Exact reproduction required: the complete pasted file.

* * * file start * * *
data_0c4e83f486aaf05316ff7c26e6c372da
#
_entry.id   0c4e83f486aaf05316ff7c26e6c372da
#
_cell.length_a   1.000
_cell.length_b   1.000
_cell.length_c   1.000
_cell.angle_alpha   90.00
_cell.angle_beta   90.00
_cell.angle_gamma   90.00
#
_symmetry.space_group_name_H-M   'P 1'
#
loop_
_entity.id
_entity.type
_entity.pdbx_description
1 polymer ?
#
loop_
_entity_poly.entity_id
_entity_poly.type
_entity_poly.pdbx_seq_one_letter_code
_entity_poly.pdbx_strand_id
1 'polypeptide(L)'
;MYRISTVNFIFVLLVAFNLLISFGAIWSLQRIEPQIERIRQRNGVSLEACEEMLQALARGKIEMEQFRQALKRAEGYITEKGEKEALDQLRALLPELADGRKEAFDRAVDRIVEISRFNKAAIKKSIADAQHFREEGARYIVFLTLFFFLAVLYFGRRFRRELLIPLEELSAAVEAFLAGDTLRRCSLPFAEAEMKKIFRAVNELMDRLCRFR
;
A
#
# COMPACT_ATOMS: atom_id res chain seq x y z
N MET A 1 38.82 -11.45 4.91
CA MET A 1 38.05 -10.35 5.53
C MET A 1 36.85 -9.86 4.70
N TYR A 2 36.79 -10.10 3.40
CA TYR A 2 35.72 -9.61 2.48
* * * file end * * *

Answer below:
data_0c4e83f486aaf05316ff7c26e6c372da
#
_entry.id   0c4e83f486aaf05316ff7c26e6c372da
#
_cell.length_a   1.000
_cell.length_b   1.000
_cell.length_c   1.000
_cell.angle_alpha   90.00
_cell.angle_beta   90.00
_cell.angle_gamma   90.00
#
_symmetry.space_group_name_H-M   'P 1'
#
loop_
_entity.id
_entity.type
_entity.pdbx_description
1 polymer ?
#
loop_
_entity_poly.entity_id
_entity_poly.type
_entity_poly.pdbx_seq_one_letter_code
_entity_poly.pdbx_strand_id
1 'polypeptide(L)'
;MYRISTVNFIFVLLVAFNLLISFGAIWSLQRIEPQIERIRQRNGVSLEACEEMLQALARGKIEMEQFRQALKRAEGYITEKGEKEALDQLRALLPELADGRKEAFDRAVDRIVEISRFNKAAIKKSIADAQHFREEGARYIVFLTLFFFLAVLYFGRRFRRELLIPLEELSAAVEAFLAGDTLRRCSLPFAEAEMKKIFRAVNELMDRLCRFR
;
A
#
# COMPACT_ATOMS: atom_id res chain seq x y z
N MET A 1 38.82 -11.45 4.91
CA MET A 1 38.05 -10.35 5.53
C MET A 1 36.85 -9.86 4.70
N TYR A 2 36.79 -10.10 3.40
CA TYR A 2 35.72 -9.61 2.48